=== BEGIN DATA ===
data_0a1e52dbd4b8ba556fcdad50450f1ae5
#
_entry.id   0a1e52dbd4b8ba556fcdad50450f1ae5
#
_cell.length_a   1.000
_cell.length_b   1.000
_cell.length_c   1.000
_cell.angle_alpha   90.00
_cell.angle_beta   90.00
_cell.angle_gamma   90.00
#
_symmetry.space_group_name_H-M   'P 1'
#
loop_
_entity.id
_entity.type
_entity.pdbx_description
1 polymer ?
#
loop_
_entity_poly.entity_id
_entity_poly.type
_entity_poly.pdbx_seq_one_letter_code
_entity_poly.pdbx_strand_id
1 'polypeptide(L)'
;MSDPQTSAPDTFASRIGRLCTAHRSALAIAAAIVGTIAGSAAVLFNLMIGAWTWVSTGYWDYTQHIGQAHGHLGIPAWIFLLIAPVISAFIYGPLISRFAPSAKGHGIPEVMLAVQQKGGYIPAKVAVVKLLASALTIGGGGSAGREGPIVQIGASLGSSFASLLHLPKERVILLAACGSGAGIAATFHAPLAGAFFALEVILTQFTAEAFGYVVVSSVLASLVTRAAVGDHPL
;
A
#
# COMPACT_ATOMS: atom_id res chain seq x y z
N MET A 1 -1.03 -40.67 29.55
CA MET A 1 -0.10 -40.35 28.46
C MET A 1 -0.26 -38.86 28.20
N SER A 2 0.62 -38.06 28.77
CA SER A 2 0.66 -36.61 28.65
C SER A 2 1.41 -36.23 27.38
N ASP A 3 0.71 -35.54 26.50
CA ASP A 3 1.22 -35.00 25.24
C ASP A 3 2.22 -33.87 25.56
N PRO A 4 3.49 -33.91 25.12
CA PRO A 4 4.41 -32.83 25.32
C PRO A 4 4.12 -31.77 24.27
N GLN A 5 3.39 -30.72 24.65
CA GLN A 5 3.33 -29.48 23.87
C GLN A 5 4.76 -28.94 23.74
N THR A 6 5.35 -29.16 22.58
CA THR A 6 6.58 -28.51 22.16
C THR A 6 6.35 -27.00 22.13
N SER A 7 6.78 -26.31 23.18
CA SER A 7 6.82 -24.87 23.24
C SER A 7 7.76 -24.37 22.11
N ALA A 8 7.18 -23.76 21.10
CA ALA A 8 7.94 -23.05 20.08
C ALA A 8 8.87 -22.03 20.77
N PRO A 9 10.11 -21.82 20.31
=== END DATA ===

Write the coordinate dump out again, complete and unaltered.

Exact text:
data_0a1e52dbd4b8ba556fcdad50450f1ae5
#
_entry.id   0a1e52dbd4b8ba556fcdad50450f1ae5
#
_cell.length_a   1.000
_cell.length_b   1.000
_cell.length_c   1.000
_cell.angle_alpha   90.00
_cell.angle_beta   90.00
_cell.angle_gamma   90.00
#
_symmetry.space_group_name_H-M   'P 1'
#
loop_
_entity.id
_entity.type
_entity.pdbx_description
1 polymer ?
#
loop_
_entity_poly.entity_id
_entity_poly.type
_entity_poly.pdbx_seq_one_letter_code
_entity_poly.pdbx_strand_id
1 'polypeptide(L)'
;MSDPQTSAPDTFASRIGRLCTAHRSALAIAAAIVGTIAGSAAVLFNLMIGAWTWVSTGYWDYTQHIGQAHGHLGIPAWIFLLIAPVISAFIYGPLISRFAPSAKGHGIPEVMLAVQQKGGYIPAKVAVVKLLASALTIGGGGSAGREGPIVQIGASLGSSFASLLHLPKERVILLAACGSGAGIAATFHAPLAGAFFALEVILTQFTAEAFGYVVVSSVLASLVTRAAVGDHPL
;
A
#
# COMPACT_ATOMS: atom_id res chain seq x y z
N MET A 1 -1.03 -40.67 29.55
CA MET A 1 -0.10 -40.35 28.46
C MET A 1 -0.26 -38.86 28.20
N SER A 2 0.62 -38.06 28.77
CA SER A 2 0.66 -36.61 28.65
C SER A 2 1.41 -36.23 27.38
N ASP A 3 0.71 -35.54 26.50
CA ASP A 3 1.22 -35.00 25.24
C ASP A 3 2.22 -33.87 25.56
N PRO A 4 3.49 -33.91 25.12
CA PRO A 4 4.41 -32.83 25.32
C PRO A 4 4.12 -31.77 24.27
N GLN A 5 3.39 -30.72 24.65
CA GLN A 5 3.33 -29.48 23.87
C GLN A 5 4.76 -28.94 23.74
N THR A 6 5.35 -29.16 22.58
CA THR A 6 6.58 -28.51 22.16
C THR A 6 6.35 -27.00 22.13
N SER A 7 6.78 -26.31 23.18
CA SER A 7 6.82 -24.87 23.24
C SER A 7 7.76 -24.37 22.11
N ALA A 8 7.18 -23.76 21.10
CA ALA A 8 7.94 -23.05 20.08
C ALA A 8 8.87 -22.03 20.77
N PRO A 9 10.11 -21.82 20.31